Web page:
The legacy and literature of David Carr
“I’m not what you would call the classic Timesman,” New York Times media journalist David Carr was once quoted as saying, to which Anthony Bourdain adds, ”No. Just the BEST one." NYT alerts often make us gasp aloud, but never more loudly than did yesterday's alert that Carr had collapsed suddenly in the NYT newsroom at just 58. A single obituary, even one published by the Times, could hardly contain all of his accomplishments, as we can't think of a journalist whose work we read more frequently, or more often with the dawning of agreement. "Worst week for media since the recession as David Carr of the @nytimes leaves Earth for journalism Valhalla," accurately summarizes Tom Risen with U.S. News & World Report. Or as put even more succinctly by Mediaite's Evan McMurry: "Heaven just got a f***load weirder."
His legacy stretches on forever. He exposed the bankrupt culture of the Tribune Company. He confessed his worst sins to us while recounting how he rose from the ashes of his errors. He was a journalist at the center of the Sweet Spot. He "sanctified the idea that it was OK to think of journalism this way, as a calling, not a career." He produced some of journalism's most memorable stories. He was endlessly quotable. "Keep typing until it turns into writing," he urged us.
Nothing changes that Carr was taken from us "[f]ar too young. A distinct voice in media, needed by all. God damn," reacts Bloomberg's Lucas Shaw. CNN's Anderson Cooper was one the last to interview him and Carr hosted TimeTalks with Laura Poitras, Glenn Greenwald with Edward Snowden on Livestream just hours before his death. "Wow, was just talking about him, but weren't we always?" realizes Amy Kuperinsky with the New Jersey Star-Ledger. Compounding this loss, "Journalism and Twitter have gotten a little dumber," laments freelance tech journalist Rob Pegoraro.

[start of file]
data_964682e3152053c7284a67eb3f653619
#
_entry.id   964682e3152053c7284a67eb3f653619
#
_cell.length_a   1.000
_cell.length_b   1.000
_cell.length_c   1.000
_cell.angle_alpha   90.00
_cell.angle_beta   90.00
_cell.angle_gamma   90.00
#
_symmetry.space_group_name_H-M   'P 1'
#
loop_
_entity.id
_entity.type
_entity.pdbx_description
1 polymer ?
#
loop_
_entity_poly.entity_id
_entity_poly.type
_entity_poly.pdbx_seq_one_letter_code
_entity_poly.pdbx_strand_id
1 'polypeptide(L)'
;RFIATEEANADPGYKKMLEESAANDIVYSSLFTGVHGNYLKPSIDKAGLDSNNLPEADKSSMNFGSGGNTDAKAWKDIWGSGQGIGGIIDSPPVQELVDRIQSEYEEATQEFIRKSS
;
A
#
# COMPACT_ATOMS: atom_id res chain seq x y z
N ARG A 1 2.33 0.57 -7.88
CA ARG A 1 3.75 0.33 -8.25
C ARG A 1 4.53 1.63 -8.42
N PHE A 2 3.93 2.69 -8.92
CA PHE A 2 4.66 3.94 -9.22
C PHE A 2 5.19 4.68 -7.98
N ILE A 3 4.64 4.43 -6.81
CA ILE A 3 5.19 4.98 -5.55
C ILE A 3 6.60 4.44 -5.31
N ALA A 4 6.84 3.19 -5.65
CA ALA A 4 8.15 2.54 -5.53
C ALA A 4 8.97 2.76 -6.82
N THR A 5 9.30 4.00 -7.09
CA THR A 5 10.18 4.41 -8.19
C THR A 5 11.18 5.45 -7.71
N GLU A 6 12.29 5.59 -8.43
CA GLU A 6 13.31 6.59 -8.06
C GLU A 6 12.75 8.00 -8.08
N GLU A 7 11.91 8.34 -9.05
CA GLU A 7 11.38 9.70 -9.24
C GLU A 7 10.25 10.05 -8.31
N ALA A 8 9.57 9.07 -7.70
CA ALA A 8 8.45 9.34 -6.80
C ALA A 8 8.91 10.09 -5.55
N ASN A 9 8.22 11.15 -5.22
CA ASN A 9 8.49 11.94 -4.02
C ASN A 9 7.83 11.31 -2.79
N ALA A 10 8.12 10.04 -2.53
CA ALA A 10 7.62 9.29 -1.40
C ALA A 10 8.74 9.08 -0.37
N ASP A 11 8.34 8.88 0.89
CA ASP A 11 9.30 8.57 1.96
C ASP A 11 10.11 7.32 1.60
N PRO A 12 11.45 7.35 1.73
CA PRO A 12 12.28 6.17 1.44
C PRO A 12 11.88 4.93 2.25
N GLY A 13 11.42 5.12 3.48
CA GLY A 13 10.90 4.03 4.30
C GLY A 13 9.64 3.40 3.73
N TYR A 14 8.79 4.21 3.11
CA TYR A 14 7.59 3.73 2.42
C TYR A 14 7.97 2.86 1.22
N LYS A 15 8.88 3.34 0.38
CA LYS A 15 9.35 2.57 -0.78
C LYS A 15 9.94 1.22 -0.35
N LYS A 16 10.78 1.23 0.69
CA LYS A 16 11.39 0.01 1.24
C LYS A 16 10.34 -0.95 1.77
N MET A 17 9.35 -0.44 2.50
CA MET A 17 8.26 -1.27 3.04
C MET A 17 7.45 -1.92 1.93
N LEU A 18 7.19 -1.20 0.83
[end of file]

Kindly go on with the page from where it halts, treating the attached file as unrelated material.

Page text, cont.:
MediaTwitter appeared to rapidly go through each of the seven steps of grief before our eyes. There was anger. "How unfair that such a valiant, complicated and wonderful emblem of our industry should be taken from us," remarks colleague Michael Barbaro. Denial. "Oh, no. I was taking this as untrue. I wish I'd been right," wistfully tweets the New Yorker's Kathryn Schulz. Bargaining. "I wish I had the power to undo this," admits The Marshall Project's Corey G. Johnson. Also, more anger. "HATE THIS!" USA Today's Carolyn Cerbin speaks for everyone in tweeting.
NY Times journalists seemed as stunned as the rest of us. "We lost one of the best reporters, colleagues, and -- most importantly -- people at NYT tonight," tweets finance reporter Michael de la Merced. Retail reporter Hiroko Tabuchi confesses she's "In shock. Just saw him earlier this week." "David Carr was a man and journalist of such grace and tenacious integrity," shares deputy editor Jessica Lustig.
Many of us leaned on Carr's mind when the media industry seemed at its nadir. Re/code's Edmund Lee reflects, "I loved @carr2n. He gave me his heart and his brain and his shoulder whenever I needed..."
He was the champion of plenty. "The single-biggest advocate for @TexasTribune, and for our journalism experiment, from day one. I am heartbroken," reveals the Tribune's Emily Ramshaw. "I owe him far more than 140. I owe him my career," NYT's Sam Sifton declares.
Just what was it about his writing? In part, as Anders Gyllenhaal with McClatchy Newspapers points out, Carr was "a writer so good you can't help but feel you know him." He possessed an ability to somehow persuade an industry that was the most skeptical of audiences. "Journalists are too jaded to have heroes. Unless they are the journalists we aspire to be, like David Carr," Sean Means explains at the Salt Lake Tribune.
In the end, Carr remains an inspiration not merely because of his words, but also because of his life. ESPN's Mike Wise observes, "Better than anything David Carr wrote, his greatest feat was building his life back up from rock bottom. Godspeed."